Maekawa uses burlap as a main material on his creation throughout his career: burlap becomes almost a synonym of the artist to the extent that it comes first in our mind whenever referring to Tsuyoshi Maekawa. Before Maekawa’s appearance, there are a few artists who also use burlaps, such as Joan Miró and Alberto Burri in the history of art, but Maekawa is the first one who shows his lifelong persistence in its materiality. Not only attaching and sewing burlaps with three-dimensional expression on canvas, Maekawa always gives a coloring with oil on the surface; it is a testimony of the artist’s stir persistence to the tableaux regardless of his pursuit for undulating effect. Alongside with Shuji Mukai and Takesada Matsutani, Maekawa is the representative figure from Gutai’s second generation. After dissolution of Gutai, Maekawa never stops to be full of creative activities including many exhibitions in overseas.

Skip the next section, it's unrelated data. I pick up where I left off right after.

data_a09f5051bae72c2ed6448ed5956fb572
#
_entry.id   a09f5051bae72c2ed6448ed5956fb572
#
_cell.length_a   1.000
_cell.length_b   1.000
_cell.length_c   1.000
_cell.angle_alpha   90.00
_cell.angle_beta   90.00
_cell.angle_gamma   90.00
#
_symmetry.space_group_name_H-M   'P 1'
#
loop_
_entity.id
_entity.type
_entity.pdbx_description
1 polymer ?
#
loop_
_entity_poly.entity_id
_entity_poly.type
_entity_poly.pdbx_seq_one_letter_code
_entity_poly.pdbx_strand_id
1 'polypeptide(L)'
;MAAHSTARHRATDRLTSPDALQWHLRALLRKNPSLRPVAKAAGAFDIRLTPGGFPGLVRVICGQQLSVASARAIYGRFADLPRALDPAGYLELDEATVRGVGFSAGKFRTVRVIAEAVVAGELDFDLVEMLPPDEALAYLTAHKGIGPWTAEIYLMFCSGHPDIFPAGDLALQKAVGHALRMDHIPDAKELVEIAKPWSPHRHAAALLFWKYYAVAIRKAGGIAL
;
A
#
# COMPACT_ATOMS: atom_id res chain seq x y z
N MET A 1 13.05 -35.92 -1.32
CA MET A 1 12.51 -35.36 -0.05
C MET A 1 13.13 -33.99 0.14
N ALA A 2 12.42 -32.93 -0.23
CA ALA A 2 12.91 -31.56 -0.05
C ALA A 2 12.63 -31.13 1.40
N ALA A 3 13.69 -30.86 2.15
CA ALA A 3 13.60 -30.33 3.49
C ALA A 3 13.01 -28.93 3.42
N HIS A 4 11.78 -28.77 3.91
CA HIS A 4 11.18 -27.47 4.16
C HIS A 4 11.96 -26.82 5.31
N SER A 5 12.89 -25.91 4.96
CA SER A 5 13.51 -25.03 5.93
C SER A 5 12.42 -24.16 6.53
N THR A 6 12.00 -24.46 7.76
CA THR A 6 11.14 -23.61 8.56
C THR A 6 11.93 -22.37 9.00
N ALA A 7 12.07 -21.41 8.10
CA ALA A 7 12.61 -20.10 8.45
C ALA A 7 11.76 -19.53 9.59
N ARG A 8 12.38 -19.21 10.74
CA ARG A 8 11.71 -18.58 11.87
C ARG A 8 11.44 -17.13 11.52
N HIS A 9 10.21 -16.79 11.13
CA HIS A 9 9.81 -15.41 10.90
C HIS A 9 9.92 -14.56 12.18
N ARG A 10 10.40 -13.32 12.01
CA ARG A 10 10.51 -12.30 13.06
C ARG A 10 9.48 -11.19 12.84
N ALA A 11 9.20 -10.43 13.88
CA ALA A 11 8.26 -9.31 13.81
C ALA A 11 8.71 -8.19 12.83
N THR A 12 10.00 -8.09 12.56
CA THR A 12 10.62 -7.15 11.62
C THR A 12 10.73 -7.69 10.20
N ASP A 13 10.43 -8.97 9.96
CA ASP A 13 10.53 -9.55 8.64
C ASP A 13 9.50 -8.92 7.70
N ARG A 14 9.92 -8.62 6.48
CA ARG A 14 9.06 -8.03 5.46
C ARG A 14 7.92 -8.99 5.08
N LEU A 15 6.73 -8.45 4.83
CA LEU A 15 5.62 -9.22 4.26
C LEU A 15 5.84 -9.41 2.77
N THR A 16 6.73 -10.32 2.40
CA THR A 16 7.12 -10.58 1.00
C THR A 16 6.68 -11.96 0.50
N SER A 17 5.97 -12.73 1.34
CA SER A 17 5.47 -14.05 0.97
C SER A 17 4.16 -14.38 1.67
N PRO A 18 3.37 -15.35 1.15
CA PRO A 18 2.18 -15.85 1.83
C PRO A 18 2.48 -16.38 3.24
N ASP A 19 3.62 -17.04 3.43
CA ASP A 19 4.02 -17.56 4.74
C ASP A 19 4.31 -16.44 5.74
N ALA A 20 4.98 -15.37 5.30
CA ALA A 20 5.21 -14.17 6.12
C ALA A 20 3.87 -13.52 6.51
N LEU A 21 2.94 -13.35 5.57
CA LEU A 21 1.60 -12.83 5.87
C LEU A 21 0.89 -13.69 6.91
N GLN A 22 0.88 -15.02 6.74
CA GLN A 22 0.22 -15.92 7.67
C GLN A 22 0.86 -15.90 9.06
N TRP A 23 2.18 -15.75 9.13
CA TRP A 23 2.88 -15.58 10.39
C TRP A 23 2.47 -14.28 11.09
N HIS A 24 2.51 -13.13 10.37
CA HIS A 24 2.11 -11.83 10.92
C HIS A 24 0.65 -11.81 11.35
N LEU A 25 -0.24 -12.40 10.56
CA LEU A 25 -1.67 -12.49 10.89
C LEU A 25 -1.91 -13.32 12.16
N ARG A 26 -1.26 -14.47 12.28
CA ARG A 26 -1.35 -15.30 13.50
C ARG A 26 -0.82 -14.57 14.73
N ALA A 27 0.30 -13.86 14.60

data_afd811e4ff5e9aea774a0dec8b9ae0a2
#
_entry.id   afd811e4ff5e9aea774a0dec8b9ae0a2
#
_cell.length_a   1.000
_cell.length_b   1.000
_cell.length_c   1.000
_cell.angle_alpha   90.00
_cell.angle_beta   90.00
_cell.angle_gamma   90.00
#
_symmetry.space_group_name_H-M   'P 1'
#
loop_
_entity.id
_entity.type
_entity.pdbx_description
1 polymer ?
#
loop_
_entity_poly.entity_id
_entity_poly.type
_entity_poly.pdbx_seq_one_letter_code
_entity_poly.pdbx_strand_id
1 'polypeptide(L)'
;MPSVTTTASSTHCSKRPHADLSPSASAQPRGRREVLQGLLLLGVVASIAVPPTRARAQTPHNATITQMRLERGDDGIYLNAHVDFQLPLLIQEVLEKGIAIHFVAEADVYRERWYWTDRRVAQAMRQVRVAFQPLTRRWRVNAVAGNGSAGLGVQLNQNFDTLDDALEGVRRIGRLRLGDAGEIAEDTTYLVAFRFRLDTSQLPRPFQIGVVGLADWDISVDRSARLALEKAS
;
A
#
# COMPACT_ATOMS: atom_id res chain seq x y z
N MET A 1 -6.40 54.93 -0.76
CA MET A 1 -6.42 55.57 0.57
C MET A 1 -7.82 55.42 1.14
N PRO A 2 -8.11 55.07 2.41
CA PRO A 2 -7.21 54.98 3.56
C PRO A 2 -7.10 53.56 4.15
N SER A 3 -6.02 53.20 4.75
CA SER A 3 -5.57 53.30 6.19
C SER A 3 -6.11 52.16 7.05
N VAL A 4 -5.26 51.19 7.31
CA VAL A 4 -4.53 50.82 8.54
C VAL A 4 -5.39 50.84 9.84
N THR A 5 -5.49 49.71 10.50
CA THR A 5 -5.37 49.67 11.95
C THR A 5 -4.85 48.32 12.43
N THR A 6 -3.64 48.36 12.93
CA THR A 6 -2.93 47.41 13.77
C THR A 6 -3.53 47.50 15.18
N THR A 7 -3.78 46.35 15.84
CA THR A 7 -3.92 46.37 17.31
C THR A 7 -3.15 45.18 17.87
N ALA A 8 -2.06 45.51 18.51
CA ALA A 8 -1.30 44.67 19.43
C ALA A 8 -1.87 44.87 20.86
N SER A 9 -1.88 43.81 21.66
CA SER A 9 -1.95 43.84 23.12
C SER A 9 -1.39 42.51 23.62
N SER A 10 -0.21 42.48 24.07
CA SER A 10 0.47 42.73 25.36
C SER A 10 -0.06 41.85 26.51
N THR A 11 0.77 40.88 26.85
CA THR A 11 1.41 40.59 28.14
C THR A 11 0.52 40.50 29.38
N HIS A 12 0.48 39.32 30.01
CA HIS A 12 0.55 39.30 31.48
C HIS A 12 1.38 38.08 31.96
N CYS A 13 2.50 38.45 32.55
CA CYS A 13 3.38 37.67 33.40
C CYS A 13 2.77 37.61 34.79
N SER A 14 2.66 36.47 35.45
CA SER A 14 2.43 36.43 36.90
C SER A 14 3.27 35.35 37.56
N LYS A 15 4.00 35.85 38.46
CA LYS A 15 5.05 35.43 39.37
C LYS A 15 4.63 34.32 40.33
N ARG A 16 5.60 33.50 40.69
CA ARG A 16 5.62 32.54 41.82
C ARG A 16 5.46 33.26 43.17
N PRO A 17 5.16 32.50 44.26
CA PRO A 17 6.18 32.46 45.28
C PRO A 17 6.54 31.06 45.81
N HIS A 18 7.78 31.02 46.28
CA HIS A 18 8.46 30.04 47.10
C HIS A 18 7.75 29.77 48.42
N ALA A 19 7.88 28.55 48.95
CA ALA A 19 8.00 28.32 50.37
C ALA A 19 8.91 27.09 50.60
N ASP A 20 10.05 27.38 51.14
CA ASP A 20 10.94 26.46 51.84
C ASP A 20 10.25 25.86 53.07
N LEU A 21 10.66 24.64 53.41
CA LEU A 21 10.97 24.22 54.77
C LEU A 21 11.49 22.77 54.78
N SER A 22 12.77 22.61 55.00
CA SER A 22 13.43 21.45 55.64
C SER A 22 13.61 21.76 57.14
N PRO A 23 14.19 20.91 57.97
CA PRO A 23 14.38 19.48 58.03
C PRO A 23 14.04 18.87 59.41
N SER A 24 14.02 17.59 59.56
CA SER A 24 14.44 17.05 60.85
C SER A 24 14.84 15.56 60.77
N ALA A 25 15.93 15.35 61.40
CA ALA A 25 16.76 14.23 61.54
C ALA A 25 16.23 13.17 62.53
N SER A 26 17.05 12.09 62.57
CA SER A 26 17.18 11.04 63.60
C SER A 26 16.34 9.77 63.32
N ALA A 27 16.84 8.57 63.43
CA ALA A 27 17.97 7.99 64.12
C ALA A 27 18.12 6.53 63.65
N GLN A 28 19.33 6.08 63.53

The National Museum of Art (Osaka, Japan), Osaka City Museum of Fine Arts, Museum of Contemporary Art Tokyo, Tate Modern (London), etc.